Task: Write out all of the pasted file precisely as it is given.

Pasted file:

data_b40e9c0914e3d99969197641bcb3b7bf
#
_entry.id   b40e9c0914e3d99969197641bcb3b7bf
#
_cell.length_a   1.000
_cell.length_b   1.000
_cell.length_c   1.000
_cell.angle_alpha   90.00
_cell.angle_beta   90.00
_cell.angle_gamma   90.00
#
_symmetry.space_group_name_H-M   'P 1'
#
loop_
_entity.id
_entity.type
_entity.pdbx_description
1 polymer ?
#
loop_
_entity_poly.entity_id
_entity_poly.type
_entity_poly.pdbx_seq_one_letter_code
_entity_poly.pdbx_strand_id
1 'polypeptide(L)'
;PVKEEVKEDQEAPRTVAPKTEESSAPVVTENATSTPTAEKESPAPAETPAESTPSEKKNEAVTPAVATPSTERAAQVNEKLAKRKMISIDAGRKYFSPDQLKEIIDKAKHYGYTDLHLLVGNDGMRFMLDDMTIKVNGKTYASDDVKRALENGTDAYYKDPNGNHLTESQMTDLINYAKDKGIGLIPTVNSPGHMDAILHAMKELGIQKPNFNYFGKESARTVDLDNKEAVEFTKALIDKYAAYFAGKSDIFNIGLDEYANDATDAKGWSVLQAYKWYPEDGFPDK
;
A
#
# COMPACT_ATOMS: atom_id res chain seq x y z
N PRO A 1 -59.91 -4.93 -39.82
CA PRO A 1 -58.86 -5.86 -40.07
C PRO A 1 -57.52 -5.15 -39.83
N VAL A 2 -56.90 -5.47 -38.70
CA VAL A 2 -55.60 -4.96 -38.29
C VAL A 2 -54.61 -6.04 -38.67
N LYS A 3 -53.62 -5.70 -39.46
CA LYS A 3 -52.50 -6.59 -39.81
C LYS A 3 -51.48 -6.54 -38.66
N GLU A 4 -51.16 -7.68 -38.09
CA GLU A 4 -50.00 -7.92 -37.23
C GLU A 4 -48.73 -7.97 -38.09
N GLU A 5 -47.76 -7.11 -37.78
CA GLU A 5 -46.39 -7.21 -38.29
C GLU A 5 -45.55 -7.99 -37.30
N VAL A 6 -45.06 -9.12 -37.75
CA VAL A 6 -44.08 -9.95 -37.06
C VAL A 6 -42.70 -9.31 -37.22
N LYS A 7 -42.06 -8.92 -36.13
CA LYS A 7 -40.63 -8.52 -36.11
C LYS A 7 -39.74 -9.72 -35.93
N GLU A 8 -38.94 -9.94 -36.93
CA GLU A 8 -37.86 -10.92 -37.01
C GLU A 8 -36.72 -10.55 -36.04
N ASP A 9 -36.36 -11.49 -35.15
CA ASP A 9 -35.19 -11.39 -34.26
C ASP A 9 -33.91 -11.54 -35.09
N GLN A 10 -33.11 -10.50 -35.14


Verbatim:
data_b40e9c0914e3d99969197641bcb3b7bf
#
_entry.id   b40e9c0914e3d99969197641bcb3b7bf
#
_cell.length_a   1.000
_cell.length_b   1.000
_cell.length_c   1.000
_cell.angle_alpha   90.00
_cell.angle_beta   90.00
_cell.angle_gamma   90.00
#
_symmetry.space_group_name_H-M   'P 1'
#
loop_
_entity.id
_entity.type
_entity.pdbx_description
1 polymer ?
#
loop_
_entity_poly.entity_id
_entity_poly.type
_entity_poly.pdbx_seq_one_letter_code
_entity_poly.pdbx_strand_id
1 'polypeptide(L)'
;PVKEEVKEDQEAPRTVAPKTEESSAPVVTENATSTPTAEKESPAPAETPAESTPSEKKNEAVTPAVATPSTERAAQVNEKLAKRKMISIDAGRKYFSPDQLKEIIDKAKHYGYTDLHLLVGNDGMRFMLDDMTIKVNGKTYASDDVKRALENGTDAYYKDPNGNHLTESQMTDLINYAKDKGIGLIPTVNSPGHMDAILHAMKELGIQKPNFNYFGKESARTVDLDNKEAVEFTKALIDKYAAYFAGKSDIFNIGLDEYANDATDAKGWSVLQAYKWYPEDGFPDK
;
A
#
# COMPACT_ATOMS: atom_id res chain seq x y z
N PRO A 1 -59.91 -4.93 -39.82
CA PRO A 1 -58.86 -5.86 -40.07
C PRO A 1 -57.52 -5.15 -39.83
N VAL A 2 -56.90 -5.47 -38.70
CA VAL A 2 -55.60 -4.96 -38.29
C VAL A 2 -54.61 -6.04 -38.67
N LYS A 3 -53.62 -5.70 -39.46
CA LYS A 3 -52.50 -6.59 -39.81
C LYS A 3 -51.48 -6.54 -38.66
N GLU A 4 -51.16 -7.68 -38.09
CA GLU A 4 -50.00 -7.92 -37.23
C GLU A 4 -48.73 -7.97 -38.09
N GLU A 5 -47.76 -7.11 -37.78
CA GLU A 5 -46.39 -7.21 -38.29
C GLU A 5 -45.55 -7.99 -37.30
N VAL A 6 -45.06 -9.12 -37.75
CA VAL A 6 -44.08 -9.95 -37.06
C VAL A 6 -42.70 -9.31 -37.22
N LYS A 7 -42.06 -8.92 -36.13
CA LYS A 7 -40.63 -8.52 -36.11
C LYS A 7 -39.74 -9.72 -35.93
N GLU A 8 -38.94 -9.94 -36.93
CA GLU A 8 -37.86 -10.92 -37.01
C GLU A 8 -36.72 -10.55 -36.04
N ASP A 9 -36.36 -11.49 -35.15
CA ASP A 9 -35.19 -11.39 -34.26
C ASP A 9 -33.91 -11.54 -35.09
N GLN A 10 -33.11 -10.50 -35.14